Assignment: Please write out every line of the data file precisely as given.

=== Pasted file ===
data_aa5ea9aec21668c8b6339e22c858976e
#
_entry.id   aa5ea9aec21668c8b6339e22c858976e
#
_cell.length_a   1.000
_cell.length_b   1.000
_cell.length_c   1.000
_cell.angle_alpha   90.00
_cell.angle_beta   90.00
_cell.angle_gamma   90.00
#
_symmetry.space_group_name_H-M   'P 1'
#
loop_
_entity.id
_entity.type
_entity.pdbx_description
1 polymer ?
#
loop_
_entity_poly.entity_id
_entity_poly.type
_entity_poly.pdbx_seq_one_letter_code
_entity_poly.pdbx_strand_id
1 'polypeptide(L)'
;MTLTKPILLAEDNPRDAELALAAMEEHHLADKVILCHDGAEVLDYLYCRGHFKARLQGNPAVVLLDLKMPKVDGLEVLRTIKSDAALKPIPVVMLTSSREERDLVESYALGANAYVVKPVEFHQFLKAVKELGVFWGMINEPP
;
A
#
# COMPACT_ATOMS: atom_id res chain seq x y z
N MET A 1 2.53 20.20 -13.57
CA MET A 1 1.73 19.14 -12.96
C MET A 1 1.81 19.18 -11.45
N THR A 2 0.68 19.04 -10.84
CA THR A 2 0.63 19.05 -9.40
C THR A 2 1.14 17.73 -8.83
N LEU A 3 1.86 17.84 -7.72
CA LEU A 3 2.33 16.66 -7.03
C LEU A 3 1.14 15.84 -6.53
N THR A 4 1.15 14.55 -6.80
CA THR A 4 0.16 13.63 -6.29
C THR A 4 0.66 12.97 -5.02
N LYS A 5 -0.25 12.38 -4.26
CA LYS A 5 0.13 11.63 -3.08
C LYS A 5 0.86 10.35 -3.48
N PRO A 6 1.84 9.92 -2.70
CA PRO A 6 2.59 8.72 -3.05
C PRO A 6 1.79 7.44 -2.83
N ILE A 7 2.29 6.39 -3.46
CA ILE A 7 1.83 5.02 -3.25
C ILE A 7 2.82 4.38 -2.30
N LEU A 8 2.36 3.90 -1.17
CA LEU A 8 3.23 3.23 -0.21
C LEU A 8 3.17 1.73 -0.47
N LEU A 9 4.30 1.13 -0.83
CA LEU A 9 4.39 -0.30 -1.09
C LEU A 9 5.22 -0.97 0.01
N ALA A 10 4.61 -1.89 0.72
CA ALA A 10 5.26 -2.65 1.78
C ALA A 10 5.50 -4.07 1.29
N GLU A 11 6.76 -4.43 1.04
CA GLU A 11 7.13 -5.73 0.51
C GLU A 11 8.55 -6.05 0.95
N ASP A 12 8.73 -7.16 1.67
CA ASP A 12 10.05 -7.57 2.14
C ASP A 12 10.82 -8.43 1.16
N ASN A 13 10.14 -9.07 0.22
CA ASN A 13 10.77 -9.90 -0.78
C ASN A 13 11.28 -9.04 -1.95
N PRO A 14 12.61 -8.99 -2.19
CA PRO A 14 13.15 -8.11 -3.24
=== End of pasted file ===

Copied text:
data_aa5ea9aec21668c8b6339e22c858976e
#
_entry.id   aa5ea9aec21668c8b6339e22c858976e
#
_cell.length_a   1.000
_cell.length_b   1.000
_cell.length_c   1.000
_cell.angle_alpha   90.00
_cell.angle_beta   90.00
_cell.angle_gamma   90.00
#
_symmetry.space_group_name_H-M   'P 1'
#
loop_
_entity.id
_entity.type
_entity.pdbx_description
1 polymer ?
#
loop_
_entity_poly.entity_id
_entity_poly.type
_entity_poly.pdbx_seq_one_letter_code
_entity_poly.pdbx_strand_id
1 'polypeptide(L)'
;MTLTKPILLAEDNPRDAELALAAMEEHHLADKVILCHDGAEVLDYLYCRGHFKARLQGNPAVVLLDLKMPKVDGLEVLRTIKSDAALKPIPVVMLTSSREERDLVESYALGANAYVVKPVEFHQFLKAVKELGVFWGMINEPP
;
A
#
# COMPACT_ATOMS: atom_id res chain seq x y z
N MET A 1 2.53 20.20 -13.57
CA MET A 1 1.73 19.14 -12.96
C MET A 1 1.81 19.18 -11.45
N THR A 2 0.68 19.04 -10.84
CA THR A 2 0.63 19.05 -9.40
C THR A 2 1.14 17.73 -8.83
N LEU A 3 1.86 17.84 -7.72
CA LEU A 3 2.33 16.66 -7.03
C LEU A 3 1.14 15.84 -6.53
N THR A 4 1.15 14.55 -6.80
CA THR A 4 0.16 13.63 -6.29
C THR A 4 0.66 12.97 -5.02
N LYS A 5 -0.25 12.38 -4.26
CA LYS A 5 0.13 11.63 -3.08
C LYS A 5 0.86 10.35 -3.48
N PRO A 6 1.84 9.92 -2.70
CA PRO A 6 2.59 8.72 -3.05
C PRO A 6 1.79 7.44 -2.83
N ILE A 7 2.29 6.39 -3.46
CA ILE A 7 1.83 5.02 -3.25
C ILE A 7 2.82 4.38 -2.30
N LEU A 8 2.36 3.90 -1.17
CA LEU A 8 3.23 3.23 -0.21
C LEU A 8 3.17 1.73 -0.47
N LEU A 9 4.30 1.13 -0.83
CA LEU A 9 4.39 -0.30 -1.09
C LEU A 9 5.22 -0.97 0.01
N ALA A 10 4.61 -1.89 0.72
CA ALA A 10 5.26 -2.65 1.78
C ALA A 10 5.50 -4.07 1.29
N GLU A 11 6.76 -4.43 1.04
CA GLU A 11 7.13 -5.73 0.51
C GLU A 11 8.55 -6.05 0.95
N ASP A 12 8.73 -7.16 1.67
CA ASP A 12 10.05 -7.57 2.14
C ASP A 12 10.82 -8.43 1.16
N ASN A 13 10.14 -9.07 0.22
CA ASN A 13 10.77 -9.90 -0.78
C ASN A 13 11.28 -9.04 -1.95
N PRO A 14 12.61 -8.99 -2.19
CA PRO A 14 13.15 -8.11 -3.24